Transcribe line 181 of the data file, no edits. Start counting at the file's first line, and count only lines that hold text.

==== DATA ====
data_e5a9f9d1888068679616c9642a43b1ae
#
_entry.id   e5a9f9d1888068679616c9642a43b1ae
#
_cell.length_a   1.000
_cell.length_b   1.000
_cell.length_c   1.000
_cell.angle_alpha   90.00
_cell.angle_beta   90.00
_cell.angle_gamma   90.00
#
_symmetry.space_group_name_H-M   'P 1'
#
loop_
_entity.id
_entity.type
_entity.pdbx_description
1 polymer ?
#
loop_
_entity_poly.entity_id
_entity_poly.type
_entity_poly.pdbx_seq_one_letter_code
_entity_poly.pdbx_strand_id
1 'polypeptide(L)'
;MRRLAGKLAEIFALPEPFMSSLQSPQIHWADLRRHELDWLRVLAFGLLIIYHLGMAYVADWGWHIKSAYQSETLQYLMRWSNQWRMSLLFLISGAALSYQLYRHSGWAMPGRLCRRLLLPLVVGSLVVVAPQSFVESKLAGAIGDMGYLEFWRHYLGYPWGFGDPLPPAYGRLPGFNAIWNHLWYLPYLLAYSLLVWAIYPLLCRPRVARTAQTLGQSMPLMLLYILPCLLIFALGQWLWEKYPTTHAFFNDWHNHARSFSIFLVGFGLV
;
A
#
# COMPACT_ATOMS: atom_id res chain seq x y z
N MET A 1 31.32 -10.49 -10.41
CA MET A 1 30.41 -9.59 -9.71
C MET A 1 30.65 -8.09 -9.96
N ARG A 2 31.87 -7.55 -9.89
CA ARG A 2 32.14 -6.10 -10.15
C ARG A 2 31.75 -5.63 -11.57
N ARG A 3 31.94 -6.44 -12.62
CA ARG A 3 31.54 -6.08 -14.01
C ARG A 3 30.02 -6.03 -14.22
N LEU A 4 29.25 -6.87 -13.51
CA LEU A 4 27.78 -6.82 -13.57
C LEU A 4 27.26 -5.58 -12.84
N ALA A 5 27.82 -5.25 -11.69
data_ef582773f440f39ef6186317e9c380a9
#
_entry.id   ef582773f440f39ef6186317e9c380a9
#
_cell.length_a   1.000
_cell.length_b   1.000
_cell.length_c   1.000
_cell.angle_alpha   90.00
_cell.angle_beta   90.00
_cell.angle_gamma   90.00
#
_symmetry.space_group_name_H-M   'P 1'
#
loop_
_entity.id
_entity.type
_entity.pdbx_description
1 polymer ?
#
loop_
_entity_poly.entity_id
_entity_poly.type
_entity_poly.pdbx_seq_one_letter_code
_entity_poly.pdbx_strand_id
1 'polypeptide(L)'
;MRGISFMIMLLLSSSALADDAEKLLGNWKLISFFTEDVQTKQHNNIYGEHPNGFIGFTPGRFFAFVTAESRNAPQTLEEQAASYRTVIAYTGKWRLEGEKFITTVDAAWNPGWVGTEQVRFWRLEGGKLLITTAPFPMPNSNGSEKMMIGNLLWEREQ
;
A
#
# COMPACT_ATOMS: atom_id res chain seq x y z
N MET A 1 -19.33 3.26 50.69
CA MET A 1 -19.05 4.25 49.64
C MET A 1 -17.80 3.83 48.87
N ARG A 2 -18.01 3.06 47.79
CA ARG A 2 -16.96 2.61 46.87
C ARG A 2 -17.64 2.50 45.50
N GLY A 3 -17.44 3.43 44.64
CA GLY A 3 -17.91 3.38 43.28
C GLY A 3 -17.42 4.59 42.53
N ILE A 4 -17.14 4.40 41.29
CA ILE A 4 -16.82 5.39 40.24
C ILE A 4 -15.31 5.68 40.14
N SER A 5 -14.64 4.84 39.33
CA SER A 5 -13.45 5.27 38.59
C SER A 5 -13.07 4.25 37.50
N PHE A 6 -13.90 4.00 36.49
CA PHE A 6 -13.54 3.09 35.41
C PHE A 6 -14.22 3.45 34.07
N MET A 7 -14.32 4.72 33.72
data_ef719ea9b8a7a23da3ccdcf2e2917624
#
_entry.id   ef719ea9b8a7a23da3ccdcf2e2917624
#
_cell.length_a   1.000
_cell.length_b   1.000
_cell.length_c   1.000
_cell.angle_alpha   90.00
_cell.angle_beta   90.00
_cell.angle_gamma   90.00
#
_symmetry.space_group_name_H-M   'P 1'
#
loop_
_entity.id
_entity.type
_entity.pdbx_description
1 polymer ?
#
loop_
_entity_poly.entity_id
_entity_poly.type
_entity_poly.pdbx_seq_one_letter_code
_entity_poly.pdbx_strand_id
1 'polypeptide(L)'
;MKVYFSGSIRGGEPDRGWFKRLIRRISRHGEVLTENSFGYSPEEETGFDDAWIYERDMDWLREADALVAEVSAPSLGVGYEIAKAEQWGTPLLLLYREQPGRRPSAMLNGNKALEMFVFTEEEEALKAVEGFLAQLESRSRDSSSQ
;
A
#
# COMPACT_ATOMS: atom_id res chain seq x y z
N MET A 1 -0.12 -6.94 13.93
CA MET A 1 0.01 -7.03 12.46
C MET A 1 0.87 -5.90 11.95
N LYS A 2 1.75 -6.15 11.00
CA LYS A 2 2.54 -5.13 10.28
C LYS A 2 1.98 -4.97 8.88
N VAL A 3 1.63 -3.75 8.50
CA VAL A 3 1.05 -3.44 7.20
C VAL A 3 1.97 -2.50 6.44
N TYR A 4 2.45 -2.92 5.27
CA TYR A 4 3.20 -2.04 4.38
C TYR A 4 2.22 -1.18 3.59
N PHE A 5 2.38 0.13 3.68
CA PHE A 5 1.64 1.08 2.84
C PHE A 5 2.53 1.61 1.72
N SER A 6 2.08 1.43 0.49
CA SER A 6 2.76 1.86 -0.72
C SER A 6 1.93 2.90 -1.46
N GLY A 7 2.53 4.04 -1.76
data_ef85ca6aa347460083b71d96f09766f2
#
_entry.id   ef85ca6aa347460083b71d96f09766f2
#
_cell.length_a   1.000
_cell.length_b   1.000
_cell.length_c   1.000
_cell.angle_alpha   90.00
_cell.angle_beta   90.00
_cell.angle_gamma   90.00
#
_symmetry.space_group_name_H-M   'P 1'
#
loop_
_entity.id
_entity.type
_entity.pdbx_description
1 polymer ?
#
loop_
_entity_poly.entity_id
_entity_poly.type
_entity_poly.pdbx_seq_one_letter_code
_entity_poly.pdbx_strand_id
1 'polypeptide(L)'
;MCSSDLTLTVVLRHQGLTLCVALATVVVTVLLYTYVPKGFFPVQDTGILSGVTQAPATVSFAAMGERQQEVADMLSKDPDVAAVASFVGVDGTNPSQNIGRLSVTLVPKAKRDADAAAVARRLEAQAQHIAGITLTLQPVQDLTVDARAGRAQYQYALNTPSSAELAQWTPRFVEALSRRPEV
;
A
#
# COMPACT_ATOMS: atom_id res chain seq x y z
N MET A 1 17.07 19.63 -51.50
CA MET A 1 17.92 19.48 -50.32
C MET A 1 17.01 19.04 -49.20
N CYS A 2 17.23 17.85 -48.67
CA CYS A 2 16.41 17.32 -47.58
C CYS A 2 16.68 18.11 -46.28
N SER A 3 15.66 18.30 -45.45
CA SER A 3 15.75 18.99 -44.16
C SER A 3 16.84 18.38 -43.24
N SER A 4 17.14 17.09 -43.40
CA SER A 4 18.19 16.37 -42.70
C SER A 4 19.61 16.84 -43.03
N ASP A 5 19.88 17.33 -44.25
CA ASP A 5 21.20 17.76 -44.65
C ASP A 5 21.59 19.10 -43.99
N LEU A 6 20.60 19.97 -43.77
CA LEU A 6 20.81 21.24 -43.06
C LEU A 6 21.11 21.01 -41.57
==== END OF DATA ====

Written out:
N SER A 4 17.14 17.09 -43.40